I picked up Weapon Shop de Omasse for a pittance in a Nintendo eShop sale a few months back, and I’ve dipped into it a few times over the past few months. It’s the perfect example of a game with a winning idea that’s let down by poor execution.
The set up is that you’re an apprentice in a fantasy weapon shop, and it’s your job to supply would-be adventurers with the right swords, axes and cudgels for the job. You forge the weapons through a rhythm-action mini game, and the more accurately you time your hits, the more powerful the weapon, and thus the greater the chance that your customers will be successful in their quests.
It’s a neat twist on the old RPG formula, and my initial experience with the game was great, but it quickly gets ludicrously repetitive. New weapons are introduced periodically, but the way you create them is the same, and – most frustratingly – the actual forging minigame feels annoyingly imprecise. It seemed almost random as to whether the weapon would come out ‘dull’ or a ‘masterpiece’. There’s also little room for emerging complexity – new metals and ores are introduced, but they don’t seem to have any impact on the game, and you can safely ignore them with no effect on the gameplay.
One thing I did like was the slightly naff humour of the game. The game was created by Japanese comedian Yoshiyuki Hirai, and with its laughter soundtrack and regular outbreaks of applause and boos, the game felt like one of those ubiquitous Japanese panel shows, where guests pop on, eat something ludicrous or watch an amusing video and then engage in asinine banter. Despite having only the faintest grasp of Japanese, I used to love watching these shows when I lived in Japan – perhaps because they were so different to the TV I grew up on. So if nothing else, the game reminded me of some happy times back in Nippon.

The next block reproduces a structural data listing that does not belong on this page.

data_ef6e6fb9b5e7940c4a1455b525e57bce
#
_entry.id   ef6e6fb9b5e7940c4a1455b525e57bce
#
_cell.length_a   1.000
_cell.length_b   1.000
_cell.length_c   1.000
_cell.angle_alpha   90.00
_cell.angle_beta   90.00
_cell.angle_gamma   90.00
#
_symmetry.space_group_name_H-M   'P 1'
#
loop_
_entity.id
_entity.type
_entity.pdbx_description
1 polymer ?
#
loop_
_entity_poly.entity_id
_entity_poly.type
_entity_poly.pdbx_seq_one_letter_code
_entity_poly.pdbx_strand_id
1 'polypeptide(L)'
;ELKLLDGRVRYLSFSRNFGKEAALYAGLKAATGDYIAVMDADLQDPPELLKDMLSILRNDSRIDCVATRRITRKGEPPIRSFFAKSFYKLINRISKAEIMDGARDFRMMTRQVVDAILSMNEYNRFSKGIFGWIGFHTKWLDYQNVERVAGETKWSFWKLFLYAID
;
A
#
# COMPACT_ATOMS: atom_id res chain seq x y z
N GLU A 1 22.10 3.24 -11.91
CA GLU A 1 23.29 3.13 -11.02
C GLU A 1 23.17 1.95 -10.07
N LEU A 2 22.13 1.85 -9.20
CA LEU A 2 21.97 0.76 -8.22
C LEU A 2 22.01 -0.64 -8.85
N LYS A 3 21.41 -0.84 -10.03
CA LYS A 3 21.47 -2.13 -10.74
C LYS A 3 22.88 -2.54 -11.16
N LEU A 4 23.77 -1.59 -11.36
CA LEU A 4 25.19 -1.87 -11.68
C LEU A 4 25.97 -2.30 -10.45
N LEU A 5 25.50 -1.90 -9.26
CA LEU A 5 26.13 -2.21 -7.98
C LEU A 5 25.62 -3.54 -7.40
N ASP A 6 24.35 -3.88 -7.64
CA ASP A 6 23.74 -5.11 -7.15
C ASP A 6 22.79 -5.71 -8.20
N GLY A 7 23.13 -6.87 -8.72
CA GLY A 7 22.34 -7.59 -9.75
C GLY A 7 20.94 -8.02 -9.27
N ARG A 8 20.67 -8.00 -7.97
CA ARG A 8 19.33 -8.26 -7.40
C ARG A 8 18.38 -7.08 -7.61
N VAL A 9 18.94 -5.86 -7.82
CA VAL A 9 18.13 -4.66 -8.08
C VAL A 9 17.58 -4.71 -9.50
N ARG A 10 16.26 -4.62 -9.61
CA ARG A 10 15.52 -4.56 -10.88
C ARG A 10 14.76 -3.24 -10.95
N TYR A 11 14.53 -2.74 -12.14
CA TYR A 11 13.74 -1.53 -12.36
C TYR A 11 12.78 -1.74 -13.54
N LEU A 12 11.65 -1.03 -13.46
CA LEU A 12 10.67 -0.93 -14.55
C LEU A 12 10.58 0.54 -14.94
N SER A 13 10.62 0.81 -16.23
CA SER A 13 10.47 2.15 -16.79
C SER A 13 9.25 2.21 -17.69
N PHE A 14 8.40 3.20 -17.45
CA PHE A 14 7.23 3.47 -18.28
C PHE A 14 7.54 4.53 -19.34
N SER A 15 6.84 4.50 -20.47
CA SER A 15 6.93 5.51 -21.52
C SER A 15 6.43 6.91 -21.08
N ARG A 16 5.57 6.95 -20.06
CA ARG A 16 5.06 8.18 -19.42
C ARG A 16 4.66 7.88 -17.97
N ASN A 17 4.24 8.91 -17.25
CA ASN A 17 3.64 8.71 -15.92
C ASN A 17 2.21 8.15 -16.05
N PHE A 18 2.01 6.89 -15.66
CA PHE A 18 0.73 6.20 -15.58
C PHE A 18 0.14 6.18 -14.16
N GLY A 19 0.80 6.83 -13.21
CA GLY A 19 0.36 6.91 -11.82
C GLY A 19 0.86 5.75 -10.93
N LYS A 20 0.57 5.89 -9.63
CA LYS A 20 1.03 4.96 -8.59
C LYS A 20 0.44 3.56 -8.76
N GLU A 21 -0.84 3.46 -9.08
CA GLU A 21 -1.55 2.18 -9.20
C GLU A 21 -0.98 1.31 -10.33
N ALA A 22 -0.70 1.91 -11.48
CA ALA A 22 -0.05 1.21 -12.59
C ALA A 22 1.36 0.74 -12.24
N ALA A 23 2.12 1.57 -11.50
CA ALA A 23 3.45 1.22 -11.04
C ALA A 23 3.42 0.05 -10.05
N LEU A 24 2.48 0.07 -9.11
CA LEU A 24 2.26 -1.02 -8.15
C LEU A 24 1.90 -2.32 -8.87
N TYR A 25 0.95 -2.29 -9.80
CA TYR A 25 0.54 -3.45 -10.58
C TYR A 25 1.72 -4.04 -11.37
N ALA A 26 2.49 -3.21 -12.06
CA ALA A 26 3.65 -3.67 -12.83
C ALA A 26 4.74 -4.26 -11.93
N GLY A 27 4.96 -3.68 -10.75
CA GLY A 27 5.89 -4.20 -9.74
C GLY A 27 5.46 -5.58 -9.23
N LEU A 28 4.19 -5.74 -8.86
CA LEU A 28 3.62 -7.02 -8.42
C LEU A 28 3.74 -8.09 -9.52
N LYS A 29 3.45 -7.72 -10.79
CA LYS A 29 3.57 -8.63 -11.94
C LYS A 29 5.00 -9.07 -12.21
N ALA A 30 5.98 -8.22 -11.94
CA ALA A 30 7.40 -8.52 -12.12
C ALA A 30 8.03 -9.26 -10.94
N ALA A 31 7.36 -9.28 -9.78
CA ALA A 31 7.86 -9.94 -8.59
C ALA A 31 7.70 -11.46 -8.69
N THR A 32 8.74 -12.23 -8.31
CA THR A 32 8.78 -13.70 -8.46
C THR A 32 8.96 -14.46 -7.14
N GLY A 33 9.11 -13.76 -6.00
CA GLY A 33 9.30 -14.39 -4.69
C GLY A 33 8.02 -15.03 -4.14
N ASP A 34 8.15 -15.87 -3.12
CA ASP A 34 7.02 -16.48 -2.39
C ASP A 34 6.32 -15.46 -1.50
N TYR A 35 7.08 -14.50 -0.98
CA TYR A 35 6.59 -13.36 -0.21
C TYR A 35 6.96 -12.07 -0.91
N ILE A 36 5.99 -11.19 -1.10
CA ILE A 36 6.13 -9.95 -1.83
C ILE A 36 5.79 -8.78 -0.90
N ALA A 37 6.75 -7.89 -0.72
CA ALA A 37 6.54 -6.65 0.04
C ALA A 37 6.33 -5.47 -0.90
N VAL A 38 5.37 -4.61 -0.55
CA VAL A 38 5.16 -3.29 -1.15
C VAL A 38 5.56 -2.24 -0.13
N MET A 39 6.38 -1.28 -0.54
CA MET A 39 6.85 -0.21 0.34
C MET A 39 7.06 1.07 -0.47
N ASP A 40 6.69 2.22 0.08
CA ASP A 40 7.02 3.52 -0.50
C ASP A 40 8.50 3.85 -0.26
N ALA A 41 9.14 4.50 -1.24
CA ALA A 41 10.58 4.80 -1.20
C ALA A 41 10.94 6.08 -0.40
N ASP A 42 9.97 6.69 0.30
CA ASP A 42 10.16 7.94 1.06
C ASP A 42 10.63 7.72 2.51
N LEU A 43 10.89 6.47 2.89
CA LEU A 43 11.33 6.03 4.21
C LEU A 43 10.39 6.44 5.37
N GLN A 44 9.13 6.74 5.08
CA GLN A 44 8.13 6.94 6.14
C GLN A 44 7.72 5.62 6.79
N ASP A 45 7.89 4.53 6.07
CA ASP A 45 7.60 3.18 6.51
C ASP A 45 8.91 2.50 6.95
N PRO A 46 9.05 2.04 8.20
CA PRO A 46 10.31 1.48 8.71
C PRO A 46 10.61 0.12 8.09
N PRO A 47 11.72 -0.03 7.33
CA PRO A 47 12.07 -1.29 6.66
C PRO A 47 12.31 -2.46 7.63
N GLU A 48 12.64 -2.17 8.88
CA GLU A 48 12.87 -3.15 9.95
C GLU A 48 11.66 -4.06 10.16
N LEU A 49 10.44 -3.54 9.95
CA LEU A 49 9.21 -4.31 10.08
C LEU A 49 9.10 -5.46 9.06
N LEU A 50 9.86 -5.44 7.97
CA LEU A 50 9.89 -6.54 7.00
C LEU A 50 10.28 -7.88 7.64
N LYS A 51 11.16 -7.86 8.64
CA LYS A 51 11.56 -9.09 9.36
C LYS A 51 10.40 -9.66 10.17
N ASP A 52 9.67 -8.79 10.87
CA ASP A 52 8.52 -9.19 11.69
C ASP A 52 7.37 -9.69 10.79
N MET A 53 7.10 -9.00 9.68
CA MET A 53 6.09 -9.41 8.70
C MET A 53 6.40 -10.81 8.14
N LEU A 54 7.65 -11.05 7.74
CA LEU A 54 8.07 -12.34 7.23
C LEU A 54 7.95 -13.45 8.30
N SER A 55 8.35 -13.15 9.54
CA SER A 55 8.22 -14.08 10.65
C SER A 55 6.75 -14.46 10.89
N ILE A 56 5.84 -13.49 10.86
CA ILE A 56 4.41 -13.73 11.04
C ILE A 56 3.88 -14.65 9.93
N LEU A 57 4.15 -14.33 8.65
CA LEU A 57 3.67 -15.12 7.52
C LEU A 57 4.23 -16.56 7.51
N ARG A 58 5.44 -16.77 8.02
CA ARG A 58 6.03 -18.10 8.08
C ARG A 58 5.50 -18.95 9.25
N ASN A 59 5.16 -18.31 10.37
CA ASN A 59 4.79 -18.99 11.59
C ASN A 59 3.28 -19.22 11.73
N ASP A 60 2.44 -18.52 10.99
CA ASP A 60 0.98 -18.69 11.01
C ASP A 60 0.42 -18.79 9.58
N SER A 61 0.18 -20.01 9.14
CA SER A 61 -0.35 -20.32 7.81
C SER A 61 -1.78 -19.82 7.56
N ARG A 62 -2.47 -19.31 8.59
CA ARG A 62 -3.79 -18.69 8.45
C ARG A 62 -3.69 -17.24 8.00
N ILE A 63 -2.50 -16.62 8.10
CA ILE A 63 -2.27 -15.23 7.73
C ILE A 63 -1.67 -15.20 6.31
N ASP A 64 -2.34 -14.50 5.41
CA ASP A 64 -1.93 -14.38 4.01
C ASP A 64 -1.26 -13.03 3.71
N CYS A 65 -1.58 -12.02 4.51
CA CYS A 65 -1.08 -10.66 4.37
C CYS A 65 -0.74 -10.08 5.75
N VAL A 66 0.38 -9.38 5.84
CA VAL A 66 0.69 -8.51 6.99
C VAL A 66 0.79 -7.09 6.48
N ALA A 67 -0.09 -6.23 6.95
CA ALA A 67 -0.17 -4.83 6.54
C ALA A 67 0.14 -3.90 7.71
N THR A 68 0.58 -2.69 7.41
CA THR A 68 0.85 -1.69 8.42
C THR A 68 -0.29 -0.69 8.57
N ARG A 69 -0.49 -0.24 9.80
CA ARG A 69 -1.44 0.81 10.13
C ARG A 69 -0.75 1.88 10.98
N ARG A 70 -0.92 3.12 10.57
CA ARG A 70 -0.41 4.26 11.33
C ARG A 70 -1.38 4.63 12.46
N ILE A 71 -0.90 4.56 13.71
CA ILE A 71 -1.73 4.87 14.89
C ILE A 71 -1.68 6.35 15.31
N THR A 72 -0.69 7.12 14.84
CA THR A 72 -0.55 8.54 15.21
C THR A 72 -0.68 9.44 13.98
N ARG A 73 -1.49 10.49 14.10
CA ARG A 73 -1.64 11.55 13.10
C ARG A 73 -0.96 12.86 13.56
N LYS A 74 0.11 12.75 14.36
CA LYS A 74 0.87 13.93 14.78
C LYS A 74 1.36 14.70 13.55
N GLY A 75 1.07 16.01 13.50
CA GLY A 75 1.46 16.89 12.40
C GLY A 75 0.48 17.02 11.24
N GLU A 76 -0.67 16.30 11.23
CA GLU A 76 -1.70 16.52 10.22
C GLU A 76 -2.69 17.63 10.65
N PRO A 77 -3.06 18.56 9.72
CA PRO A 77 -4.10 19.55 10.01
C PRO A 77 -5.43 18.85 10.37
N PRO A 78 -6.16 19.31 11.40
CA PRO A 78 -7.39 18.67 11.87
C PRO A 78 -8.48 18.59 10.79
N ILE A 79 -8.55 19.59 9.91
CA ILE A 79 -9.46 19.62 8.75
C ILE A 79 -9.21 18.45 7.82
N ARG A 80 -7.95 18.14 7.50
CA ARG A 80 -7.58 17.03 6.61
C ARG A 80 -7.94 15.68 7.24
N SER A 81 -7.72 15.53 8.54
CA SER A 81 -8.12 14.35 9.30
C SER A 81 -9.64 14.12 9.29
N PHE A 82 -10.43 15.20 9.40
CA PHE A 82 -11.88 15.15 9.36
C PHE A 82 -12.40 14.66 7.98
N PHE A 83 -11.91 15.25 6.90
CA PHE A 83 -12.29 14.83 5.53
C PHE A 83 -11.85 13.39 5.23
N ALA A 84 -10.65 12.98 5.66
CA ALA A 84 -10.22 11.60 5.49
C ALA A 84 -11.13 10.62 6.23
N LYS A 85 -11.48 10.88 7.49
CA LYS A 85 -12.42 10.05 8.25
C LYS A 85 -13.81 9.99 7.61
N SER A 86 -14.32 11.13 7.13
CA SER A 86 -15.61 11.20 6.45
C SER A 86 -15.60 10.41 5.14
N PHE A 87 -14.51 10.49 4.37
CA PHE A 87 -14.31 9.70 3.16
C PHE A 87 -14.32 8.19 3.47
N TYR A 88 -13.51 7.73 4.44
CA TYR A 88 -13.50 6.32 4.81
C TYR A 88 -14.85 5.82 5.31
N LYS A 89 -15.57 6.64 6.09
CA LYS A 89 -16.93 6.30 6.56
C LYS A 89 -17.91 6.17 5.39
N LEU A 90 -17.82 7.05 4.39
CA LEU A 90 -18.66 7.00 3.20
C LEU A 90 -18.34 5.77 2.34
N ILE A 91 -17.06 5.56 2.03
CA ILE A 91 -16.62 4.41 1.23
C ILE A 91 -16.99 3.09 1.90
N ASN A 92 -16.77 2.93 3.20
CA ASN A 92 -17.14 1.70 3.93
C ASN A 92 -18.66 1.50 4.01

However, despite its best attempts at humour, Weapon Shop de Omasse quickly became unforgivably dull after the first few hours. I stuck with it in the hope that the ending might offer an amusing conclusion, but if anything the game gets worse as it goes along, and the ending is horribly disappointing. Rather than redeem the game, it made me question why I’d bothered to stick with it.